CINCINNATI -- It turns out those guys from sunny Southern California who practice in pristine conditions and occasionally wear powder blue are a bunch of fighters.
The San Diego Chargers have been up against the ropes for five weeks. They're still standing.
The team that wasn't supposed to be in the playoffs at all is headed for the second round and another matchup with the Denver Broncos. Or as quarterback Philip Rivers might put it, the sixth round.
"We've been in playoff mode for five weeks," Rivers said Sunday after the sixth-seeded Chargers' surprisingly lopsided, 27-10 wild-card victory over the favored Cincinnati Bengals. "We knew if we lost one more, we'd be done."
Myriad factors had to come together for the Chargers to make the playoffs. They all did, but just getting in wasn't good enough for this group.
"We knew for a fact we had a dang-good chance to go out and win this game," defensive end Corey Liuget said. "We had to prove the world wrong. We did it the past four weeks, and we're just going to keep trying to do it."
The Chargers head to Denver next weekend with a mile-high air of confidence, knowing they're the only team to have beaten the top-seeded Broncos on their home field. But Rivers cautioned against putting too much merit in that result.
"We will be confident, but we have to be careful not to be overconfident," Rivers said. "Just because we won there a few weeks ago doesn't mean anything. Cincinnati came to our place and won, too."
The Bengals beat the Chargers in Week 13, 17-10, and entered Sunday favored by that same margin. Cincinnati had won and covered every home game during the regular season. In their previous five games at Paul Brown Stadium, the Bengals averaged 41.6 points.
But a closer examination of those gaudy numbers reveals a critical fact: Cincinnati benefited greatly from turnovers in most of those games. In some of them, the Bengals padded their point totals with defensive touchdowns.
So the Chargers went retro Sunday with an old-fashioned dose of "Martyball." Their former coach, Marty Schottenheimer, believed the formula for success in football revolved around running the ball and winning the turnover battle. The Chargers rushed 40 times for a season-high 196 yards. Their turnover margin was plus-4.
Classic Martyball, right, Philip?
"It's Charger ball. It's playoff ball," said Rivers, who attempted only 16 passes, completing 12 of them. "Playoff games aren't meant to be pretty. You just find a way to win, and we did."
The trait that stands out most in these Chargers is that they never quit. They never gave up on themselves, and they never give up on a play.
San Diego was in danger of falling behind, 14-7, late in the second quarter, when Cincinnati running back Giovani Bernard slipped past linebacker Donald Butler for a reception inside the 5-yard line. But Butler stuck with the play, swatting the ball from Bernard's grasp. Cornerback Richard Marshall -- who had allowed a 49-yard reception on the previous play -- scooped up the fumble in the end zone.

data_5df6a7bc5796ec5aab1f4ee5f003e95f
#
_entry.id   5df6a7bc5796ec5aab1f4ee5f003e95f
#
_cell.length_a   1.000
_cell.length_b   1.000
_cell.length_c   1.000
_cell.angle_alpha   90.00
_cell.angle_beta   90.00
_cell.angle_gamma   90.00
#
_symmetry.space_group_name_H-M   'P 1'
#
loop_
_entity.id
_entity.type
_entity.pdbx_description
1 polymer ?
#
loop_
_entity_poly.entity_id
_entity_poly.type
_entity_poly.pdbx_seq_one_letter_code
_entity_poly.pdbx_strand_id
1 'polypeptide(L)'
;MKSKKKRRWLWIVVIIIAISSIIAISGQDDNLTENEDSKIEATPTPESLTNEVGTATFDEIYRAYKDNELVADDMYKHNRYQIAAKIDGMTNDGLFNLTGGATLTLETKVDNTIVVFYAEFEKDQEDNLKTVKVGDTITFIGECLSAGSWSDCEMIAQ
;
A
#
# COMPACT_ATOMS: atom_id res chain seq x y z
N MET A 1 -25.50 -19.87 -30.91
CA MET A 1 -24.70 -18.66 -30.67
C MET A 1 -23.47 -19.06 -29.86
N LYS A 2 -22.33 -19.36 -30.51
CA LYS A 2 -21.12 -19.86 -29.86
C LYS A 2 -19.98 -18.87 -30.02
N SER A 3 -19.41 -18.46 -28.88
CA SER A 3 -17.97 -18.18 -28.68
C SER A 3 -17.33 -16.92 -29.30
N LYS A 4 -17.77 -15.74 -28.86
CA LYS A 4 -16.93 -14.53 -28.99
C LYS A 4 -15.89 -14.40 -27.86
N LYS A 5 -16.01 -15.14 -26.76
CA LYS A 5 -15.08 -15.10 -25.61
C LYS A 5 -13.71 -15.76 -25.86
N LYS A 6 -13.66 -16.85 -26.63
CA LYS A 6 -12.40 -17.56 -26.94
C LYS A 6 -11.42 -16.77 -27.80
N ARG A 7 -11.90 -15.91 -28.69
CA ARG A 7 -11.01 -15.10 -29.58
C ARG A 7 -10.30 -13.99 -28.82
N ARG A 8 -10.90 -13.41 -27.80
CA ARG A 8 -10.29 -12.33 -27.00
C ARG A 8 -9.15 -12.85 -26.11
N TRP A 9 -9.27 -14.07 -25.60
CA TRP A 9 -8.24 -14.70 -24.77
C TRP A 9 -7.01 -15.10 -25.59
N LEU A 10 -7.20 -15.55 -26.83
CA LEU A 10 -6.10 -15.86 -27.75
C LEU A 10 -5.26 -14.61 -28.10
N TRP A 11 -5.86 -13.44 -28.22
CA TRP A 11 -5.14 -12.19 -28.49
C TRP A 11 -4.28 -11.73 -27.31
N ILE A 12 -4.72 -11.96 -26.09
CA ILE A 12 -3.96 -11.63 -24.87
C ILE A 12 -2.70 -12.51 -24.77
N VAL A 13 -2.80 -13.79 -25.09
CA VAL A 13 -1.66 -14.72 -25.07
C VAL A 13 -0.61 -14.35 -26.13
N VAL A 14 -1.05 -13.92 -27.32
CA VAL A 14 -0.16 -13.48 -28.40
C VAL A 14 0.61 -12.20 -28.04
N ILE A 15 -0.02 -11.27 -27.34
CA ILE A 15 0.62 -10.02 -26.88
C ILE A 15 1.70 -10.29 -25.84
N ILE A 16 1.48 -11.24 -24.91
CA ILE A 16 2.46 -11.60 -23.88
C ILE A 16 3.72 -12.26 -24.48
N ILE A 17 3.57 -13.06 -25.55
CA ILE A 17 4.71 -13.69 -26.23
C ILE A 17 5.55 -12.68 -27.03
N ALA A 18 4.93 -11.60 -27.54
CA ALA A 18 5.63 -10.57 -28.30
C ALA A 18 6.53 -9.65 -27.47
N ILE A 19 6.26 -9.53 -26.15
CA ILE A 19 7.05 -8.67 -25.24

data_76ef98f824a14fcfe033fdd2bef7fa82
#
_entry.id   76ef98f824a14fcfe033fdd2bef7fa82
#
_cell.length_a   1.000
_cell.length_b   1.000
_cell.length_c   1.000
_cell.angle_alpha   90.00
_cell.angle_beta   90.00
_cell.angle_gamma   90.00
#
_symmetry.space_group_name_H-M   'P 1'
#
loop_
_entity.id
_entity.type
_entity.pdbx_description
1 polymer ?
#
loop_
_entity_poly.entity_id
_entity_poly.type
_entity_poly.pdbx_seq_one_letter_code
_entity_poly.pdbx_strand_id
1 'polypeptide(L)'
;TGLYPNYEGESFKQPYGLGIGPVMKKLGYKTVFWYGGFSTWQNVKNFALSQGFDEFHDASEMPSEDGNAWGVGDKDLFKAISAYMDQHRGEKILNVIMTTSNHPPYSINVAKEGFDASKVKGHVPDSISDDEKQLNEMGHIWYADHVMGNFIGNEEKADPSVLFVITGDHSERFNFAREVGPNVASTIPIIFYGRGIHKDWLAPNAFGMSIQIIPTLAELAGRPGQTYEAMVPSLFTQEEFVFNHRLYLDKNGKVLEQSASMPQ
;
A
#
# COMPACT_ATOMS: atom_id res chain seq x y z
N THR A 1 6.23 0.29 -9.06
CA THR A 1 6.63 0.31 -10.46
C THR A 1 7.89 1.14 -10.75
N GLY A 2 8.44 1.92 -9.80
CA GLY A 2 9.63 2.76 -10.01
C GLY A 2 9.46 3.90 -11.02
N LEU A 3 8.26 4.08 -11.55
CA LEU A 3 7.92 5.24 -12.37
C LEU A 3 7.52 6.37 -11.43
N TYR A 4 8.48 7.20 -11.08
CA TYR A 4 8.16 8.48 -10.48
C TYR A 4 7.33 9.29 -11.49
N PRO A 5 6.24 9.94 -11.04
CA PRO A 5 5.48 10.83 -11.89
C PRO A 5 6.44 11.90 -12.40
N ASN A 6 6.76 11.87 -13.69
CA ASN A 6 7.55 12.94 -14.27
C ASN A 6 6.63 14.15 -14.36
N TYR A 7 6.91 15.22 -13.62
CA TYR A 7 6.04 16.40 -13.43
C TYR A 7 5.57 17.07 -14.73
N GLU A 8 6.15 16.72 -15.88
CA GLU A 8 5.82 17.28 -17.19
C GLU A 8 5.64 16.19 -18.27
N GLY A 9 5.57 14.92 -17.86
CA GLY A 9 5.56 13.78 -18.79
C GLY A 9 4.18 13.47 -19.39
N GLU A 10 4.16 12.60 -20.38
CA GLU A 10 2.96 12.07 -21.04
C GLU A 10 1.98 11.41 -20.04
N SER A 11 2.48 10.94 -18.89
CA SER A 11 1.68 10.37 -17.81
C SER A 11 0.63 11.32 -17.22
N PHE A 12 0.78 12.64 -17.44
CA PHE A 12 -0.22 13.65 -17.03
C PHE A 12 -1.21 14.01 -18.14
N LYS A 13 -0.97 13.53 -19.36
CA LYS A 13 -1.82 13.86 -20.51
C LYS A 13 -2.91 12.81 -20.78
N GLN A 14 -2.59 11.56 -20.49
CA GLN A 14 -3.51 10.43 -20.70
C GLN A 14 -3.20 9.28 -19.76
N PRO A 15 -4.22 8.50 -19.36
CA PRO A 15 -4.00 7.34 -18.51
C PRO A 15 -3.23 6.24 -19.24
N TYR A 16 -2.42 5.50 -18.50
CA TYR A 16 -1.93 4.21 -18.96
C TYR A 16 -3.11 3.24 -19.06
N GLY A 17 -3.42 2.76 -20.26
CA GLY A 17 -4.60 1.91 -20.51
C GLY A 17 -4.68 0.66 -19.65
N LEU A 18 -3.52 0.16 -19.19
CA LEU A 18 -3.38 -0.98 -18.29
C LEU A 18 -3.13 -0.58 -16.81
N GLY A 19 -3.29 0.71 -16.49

"That's an effort play," Chargers coach Mike McCoy said. "You've going to make some mistakes in games. But you can control your effort."
San Diego surrendered a field goal as time expired in the first half, but there's a big difference between trailing 10-7 and 14-7. On the second possession of the second half, Rivers directed an 80-yard drive, completing 6 of 6 pass attempts, including a 4-yard touchdown to Ladarius Green. The Chargers took the lead and never let it go.
"That's the type of game it was -- two big drives, don't turn the ball over, mix in some field goals, and you win the game," Rivers said.
The larger the lead grew, the greater the pressure became on Bengals quarterback Andy Dalton, who clearly couldn't handle it. Dalton accounted for three of Cincinnati's four giveaways, all three coming on successive possessions after Rivers' touchdown pass to Green. This was not an uncommon occurrence for the streaky Dalton, who threw 20 regular-season interceptions, fifth most in the league.
"He threw four picks last week," said cornerback Shareece Wright, who had one of two Chargers interceptions Sunday. "We figured if we could get to him and get in his face, he'd throw the ball away."
After his team got pushed around in the first meeting, McCoy challenged the Chargers to win those up-front battles the second time around. The defensive front responded with three sacks and six total quarterback hits.
"We showed how tough we are," said linebacker Jarret Johnson, who had one of the three sacks. "We've showed people that we're a team that can fight. Those are the teams that do well in the playoffs. It's not always the most talented. It's the teams that can stand strong in the face of adversity and keep making plays. We've done that for five weeks now."
Going on six.
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